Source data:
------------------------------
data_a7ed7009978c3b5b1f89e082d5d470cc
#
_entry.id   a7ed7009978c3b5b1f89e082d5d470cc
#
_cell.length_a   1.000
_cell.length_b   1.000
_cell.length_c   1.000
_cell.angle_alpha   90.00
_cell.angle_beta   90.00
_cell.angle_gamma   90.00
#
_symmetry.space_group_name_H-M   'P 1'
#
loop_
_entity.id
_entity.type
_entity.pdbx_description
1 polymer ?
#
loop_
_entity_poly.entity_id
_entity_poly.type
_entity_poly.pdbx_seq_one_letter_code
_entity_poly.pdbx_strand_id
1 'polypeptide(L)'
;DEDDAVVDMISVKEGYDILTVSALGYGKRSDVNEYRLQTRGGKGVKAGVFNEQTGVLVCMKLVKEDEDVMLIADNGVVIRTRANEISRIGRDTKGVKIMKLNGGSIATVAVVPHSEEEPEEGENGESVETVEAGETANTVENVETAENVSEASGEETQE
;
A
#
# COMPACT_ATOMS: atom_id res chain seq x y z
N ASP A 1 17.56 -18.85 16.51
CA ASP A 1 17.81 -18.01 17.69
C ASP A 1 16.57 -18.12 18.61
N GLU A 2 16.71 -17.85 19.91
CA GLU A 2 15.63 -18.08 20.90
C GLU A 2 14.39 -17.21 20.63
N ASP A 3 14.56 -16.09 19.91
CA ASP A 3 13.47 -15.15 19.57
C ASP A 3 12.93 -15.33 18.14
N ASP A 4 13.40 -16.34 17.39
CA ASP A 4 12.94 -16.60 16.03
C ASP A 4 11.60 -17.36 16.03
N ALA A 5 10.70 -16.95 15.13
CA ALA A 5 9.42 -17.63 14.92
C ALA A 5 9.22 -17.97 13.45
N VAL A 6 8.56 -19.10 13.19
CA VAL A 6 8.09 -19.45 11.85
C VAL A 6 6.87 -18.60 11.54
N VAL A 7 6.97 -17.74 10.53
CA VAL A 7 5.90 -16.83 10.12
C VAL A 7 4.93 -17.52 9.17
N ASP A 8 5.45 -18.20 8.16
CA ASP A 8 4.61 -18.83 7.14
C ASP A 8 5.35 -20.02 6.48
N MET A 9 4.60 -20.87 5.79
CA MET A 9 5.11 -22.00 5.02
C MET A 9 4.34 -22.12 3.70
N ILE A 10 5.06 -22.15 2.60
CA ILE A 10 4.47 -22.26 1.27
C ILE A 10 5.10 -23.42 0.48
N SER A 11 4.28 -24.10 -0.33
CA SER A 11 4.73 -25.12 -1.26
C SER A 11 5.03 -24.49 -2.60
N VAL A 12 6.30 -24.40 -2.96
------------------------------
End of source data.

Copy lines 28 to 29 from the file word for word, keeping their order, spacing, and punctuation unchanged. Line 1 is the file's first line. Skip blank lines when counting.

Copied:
A
#